Despite the growing number of reports, though, the FDA has been unable to identify the root cause. That’s not for a lack of effort. The agency said it had conducted more than 1,200 tests of Chinese jerky in recent years, visited the treats’ manufacturers, and reached out to foreign experts and leading academics for help.
Still, the spate of illnesses remains “one of the most elusive and mysterious outbreaks we’ve encountered,” Bernadette Dunham, head of the FDA’s Center for Veterinary Medicine, said in a statement.
The FDA has been raising red flags about the safety of Chinese-produced snacks for some time.
Back in 2007, the FDA launched an investigation into dog treats pulled from Walmart stores. And in January, two of the largest retailers of pet jerky — Nestle Purina Petcare and Del Monte Corp. — pulled select products from shelves after they were found to contain residual traces of banned antibiotics.
However, the FDA said at the time that there was “no evidence that raises health concerns,” and that the products were “highly unlikely” to be related to the mounting death reports. (The antibiotics in question are outlawed in the U.S., but widely used abroad, including in the European Union.) And while the rate of illnesses has fallen since that recall, the FDA theorizes that the drop was likely the result of a decreased demand for treats overall, and not the result of deadly meat leaving the market.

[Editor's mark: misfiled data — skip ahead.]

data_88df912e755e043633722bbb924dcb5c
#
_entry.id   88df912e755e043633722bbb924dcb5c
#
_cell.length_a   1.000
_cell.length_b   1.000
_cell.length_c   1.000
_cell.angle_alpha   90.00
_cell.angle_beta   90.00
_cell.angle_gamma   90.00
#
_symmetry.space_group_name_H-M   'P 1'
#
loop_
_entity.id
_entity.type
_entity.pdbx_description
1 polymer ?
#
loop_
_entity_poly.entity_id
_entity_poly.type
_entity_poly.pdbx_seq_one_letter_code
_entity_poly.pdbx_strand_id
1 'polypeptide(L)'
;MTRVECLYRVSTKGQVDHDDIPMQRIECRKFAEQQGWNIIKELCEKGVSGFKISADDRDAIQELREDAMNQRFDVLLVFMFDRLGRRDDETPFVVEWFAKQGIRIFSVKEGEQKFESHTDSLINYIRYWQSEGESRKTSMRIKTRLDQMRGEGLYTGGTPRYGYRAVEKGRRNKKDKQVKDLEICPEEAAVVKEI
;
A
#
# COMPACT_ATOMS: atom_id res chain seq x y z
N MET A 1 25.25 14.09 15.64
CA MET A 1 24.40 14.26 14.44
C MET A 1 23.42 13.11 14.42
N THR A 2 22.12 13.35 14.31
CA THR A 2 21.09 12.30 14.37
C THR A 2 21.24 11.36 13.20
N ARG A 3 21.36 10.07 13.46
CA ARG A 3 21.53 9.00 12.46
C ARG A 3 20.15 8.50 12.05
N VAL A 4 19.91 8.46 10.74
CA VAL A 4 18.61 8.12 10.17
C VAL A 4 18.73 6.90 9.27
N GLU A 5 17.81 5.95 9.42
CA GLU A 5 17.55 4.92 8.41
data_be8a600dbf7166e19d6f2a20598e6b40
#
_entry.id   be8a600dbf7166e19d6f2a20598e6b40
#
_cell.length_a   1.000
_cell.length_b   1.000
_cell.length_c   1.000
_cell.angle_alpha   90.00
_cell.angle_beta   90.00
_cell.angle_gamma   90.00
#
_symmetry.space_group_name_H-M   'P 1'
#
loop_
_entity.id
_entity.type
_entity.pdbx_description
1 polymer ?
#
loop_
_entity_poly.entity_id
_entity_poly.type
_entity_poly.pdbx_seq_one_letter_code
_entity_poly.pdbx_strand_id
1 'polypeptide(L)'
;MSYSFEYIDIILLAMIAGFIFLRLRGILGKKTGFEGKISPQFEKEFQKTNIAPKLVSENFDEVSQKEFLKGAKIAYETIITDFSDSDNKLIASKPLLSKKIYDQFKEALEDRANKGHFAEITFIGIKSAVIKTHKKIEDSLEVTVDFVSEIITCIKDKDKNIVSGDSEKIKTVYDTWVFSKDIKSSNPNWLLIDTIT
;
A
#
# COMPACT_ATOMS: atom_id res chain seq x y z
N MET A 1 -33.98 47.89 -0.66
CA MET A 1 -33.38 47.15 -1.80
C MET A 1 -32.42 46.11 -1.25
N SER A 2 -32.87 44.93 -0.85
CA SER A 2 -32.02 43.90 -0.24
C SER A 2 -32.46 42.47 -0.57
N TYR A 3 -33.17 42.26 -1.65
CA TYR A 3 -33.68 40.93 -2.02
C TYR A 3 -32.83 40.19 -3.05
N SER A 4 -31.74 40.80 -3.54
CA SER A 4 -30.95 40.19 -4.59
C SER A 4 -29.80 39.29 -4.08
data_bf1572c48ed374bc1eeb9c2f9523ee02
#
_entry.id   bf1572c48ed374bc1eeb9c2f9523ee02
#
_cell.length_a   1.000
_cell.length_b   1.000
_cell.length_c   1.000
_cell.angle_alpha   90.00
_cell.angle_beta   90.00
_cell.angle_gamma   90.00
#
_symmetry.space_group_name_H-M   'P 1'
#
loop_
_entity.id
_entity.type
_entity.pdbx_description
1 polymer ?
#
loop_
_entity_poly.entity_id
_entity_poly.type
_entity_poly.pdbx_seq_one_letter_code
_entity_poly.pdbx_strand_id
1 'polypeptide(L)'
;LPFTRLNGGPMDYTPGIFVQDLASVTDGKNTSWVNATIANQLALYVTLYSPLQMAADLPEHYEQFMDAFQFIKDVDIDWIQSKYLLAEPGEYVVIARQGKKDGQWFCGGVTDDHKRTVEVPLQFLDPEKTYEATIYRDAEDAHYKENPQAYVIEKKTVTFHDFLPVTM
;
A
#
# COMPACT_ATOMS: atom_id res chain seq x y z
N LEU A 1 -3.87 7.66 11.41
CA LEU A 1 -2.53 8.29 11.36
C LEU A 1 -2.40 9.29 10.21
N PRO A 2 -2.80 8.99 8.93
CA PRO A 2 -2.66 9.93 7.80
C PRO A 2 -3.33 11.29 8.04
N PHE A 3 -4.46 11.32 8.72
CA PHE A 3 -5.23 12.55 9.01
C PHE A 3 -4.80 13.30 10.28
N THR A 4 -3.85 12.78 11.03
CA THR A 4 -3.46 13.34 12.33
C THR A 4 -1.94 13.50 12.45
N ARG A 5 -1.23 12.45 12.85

The rise in pet illnesses correlates to a massive spike in the volume of pet food imported from China. In 2003, the U.S. imported 1.1 million pounds of cat and dog food from China; that figure leapt to 85.8 million pounds in 2011.
Several federal lawmakers last year asked the FDA to issue a blanket recall of Chinese jerky treats, questioning why it had yet to do so despite thousands of reported illnesses. Former Rep. Dennis Kucinich (D-Ohio) labeled the products “death treats,” while Rep. Jerry McNerney (D-Calif.) wrote to the Chinese government asking it to consider a moratorium on production until the FDA could determine whether the products “contain tainted material.”
Given the booming business, though, China’s government declined the request, instead casting blame on the FDA.
“From the perspective of the Chinese side, there might be something wrong with the FDA’s investigation guidance,” Beijing wrote.
For its part, the FDA has said such a recall would be impractical given the government’s limited understanding of the cause of the illnesses. Instead, the agency has now called on veterinarians and pet owners to help them out and report any new suspected cases as soon as possible.